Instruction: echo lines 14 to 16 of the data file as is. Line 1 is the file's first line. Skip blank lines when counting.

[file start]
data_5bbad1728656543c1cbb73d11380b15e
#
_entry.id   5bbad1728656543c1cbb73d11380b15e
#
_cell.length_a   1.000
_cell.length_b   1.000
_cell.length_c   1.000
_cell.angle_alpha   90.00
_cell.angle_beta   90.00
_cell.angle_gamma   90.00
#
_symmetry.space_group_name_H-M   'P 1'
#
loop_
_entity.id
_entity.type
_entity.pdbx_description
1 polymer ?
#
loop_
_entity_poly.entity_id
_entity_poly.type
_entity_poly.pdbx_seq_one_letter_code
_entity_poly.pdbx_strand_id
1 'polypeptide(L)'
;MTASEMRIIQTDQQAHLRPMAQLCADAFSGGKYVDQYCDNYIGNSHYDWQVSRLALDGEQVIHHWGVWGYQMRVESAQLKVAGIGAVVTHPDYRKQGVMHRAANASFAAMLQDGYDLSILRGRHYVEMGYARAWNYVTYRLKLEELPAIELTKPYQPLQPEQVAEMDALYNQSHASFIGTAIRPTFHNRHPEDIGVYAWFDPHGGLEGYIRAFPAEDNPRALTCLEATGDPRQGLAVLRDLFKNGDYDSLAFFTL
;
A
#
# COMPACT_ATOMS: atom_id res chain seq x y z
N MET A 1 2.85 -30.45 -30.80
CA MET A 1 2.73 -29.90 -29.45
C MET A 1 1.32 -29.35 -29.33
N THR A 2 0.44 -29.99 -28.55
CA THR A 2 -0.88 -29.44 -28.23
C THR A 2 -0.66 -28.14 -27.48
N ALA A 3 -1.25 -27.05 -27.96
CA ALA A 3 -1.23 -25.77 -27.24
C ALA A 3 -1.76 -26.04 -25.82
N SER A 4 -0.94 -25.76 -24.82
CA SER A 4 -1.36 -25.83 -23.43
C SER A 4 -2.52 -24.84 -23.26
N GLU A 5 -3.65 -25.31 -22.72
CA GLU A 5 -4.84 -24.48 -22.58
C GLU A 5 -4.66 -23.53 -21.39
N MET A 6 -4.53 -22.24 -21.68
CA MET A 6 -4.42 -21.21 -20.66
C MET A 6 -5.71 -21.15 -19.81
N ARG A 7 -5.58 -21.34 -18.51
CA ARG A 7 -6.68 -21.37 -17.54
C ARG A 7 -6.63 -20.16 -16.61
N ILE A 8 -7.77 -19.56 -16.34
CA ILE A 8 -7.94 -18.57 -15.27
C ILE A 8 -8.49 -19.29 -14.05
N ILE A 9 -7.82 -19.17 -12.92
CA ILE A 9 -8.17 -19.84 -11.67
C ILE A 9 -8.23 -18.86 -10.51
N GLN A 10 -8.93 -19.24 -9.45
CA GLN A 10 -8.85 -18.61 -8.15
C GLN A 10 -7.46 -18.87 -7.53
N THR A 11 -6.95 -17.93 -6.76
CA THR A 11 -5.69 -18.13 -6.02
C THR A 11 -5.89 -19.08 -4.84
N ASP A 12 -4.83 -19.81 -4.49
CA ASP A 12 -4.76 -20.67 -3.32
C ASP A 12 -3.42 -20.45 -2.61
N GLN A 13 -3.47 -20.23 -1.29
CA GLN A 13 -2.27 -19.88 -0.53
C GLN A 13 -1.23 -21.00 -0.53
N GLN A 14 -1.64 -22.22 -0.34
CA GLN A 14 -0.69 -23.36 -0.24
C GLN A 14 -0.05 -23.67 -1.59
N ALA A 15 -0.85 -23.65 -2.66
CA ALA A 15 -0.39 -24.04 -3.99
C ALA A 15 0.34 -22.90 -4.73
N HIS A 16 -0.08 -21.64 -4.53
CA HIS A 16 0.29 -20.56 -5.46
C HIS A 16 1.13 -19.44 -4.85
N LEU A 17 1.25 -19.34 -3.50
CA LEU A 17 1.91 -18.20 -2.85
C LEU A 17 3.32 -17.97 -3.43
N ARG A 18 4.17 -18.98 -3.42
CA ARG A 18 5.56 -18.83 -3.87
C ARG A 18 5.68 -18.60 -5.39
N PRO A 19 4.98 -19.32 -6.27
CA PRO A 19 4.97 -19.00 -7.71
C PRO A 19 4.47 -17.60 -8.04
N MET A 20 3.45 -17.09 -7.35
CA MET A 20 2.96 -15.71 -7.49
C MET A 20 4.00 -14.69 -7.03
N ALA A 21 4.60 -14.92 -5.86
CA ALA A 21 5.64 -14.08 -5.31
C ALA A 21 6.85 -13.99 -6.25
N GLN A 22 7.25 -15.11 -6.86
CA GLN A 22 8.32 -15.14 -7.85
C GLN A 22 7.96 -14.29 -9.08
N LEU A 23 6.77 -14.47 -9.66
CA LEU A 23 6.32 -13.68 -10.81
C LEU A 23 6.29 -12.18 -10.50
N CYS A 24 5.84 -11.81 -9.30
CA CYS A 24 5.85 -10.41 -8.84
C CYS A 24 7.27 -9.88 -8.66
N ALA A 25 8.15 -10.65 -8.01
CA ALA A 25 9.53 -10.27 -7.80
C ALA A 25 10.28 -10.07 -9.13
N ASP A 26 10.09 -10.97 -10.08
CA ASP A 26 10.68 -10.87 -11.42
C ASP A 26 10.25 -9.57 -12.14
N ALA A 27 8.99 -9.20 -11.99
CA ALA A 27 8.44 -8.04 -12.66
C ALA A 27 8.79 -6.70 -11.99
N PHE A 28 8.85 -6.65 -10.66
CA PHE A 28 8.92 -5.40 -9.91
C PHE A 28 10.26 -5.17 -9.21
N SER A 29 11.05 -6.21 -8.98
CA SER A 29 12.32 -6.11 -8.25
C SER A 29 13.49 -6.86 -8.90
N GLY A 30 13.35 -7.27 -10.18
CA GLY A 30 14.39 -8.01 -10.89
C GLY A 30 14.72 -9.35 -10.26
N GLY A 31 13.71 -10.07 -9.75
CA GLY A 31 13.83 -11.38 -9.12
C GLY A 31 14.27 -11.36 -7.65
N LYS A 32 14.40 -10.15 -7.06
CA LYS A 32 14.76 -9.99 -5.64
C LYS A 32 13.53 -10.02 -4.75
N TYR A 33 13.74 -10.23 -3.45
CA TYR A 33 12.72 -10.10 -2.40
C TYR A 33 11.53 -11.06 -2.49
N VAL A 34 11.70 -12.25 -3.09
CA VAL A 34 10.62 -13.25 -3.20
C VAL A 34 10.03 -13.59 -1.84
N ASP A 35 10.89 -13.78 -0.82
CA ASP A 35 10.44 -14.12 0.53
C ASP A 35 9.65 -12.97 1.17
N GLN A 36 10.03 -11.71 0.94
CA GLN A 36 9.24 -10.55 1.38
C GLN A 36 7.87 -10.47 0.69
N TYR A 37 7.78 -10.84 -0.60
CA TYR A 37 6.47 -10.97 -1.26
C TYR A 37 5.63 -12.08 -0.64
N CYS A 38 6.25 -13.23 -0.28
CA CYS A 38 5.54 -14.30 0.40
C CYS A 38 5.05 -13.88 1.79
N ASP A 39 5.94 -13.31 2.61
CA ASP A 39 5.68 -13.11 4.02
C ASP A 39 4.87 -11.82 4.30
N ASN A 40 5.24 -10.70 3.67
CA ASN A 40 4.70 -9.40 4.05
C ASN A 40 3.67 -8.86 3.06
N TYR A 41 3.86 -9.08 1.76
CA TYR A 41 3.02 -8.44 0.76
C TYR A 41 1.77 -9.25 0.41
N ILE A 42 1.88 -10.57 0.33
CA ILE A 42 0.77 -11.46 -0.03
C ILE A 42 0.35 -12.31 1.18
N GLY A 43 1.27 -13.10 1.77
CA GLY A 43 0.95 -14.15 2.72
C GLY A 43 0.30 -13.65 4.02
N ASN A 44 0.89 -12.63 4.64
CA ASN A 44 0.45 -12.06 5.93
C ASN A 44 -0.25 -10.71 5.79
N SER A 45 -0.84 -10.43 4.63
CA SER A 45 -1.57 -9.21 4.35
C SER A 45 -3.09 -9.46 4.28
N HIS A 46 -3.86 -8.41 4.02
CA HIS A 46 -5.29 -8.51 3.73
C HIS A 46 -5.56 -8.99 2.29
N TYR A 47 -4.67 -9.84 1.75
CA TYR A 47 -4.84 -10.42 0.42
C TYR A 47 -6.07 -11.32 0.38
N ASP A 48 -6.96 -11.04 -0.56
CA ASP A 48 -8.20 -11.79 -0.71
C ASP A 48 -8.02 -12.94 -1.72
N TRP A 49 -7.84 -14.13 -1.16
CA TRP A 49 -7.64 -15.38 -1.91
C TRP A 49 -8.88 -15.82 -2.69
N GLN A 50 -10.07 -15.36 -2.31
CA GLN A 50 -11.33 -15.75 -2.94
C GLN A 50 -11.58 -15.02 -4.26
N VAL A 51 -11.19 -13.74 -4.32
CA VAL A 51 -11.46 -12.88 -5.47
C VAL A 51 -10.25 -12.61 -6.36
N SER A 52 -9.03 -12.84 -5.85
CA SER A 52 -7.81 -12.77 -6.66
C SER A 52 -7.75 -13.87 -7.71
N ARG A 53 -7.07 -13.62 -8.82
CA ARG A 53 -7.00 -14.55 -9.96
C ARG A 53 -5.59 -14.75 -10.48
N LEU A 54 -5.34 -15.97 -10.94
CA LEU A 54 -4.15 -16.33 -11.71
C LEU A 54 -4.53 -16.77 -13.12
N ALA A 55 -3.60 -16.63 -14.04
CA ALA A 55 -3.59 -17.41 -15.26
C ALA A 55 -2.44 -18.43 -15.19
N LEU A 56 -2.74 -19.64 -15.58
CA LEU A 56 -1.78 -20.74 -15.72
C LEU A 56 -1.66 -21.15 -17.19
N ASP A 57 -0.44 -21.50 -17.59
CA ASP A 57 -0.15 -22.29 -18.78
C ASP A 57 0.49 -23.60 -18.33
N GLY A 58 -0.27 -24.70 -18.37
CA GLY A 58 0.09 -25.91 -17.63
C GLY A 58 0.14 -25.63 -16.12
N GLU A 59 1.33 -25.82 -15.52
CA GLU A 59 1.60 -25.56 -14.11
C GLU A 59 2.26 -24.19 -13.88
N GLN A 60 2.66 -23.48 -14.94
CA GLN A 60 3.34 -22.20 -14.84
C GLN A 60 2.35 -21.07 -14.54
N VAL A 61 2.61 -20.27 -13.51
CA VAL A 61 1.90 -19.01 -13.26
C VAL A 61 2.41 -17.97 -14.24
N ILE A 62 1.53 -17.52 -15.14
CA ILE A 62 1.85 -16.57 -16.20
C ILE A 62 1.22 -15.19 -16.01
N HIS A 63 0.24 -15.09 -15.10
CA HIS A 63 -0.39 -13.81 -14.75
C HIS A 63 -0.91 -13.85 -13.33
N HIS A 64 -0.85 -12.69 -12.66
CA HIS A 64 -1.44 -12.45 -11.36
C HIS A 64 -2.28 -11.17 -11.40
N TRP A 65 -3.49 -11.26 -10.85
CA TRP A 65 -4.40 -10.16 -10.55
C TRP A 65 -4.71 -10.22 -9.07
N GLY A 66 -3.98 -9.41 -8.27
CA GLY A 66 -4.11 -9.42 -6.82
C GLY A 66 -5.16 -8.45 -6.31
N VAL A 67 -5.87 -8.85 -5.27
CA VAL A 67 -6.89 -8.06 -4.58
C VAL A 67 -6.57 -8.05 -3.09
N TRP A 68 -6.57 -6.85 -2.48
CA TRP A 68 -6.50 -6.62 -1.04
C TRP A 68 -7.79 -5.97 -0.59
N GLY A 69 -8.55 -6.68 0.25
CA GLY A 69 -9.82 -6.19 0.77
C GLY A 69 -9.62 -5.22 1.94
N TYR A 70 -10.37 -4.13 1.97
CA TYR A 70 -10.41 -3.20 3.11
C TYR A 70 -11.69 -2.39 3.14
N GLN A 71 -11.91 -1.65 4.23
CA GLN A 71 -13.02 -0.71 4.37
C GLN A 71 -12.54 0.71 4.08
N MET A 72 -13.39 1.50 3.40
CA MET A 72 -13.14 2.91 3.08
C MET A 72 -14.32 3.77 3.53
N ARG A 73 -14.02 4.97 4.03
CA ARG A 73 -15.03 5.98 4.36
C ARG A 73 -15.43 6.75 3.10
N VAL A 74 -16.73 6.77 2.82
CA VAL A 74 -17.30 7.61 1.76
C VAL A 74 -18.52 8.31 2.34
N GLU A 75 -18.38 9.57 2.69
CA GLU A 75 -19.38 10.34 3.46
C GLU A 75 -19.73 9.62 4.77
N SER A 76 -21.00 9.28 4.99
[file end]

loop_
_entity.id
_entity.type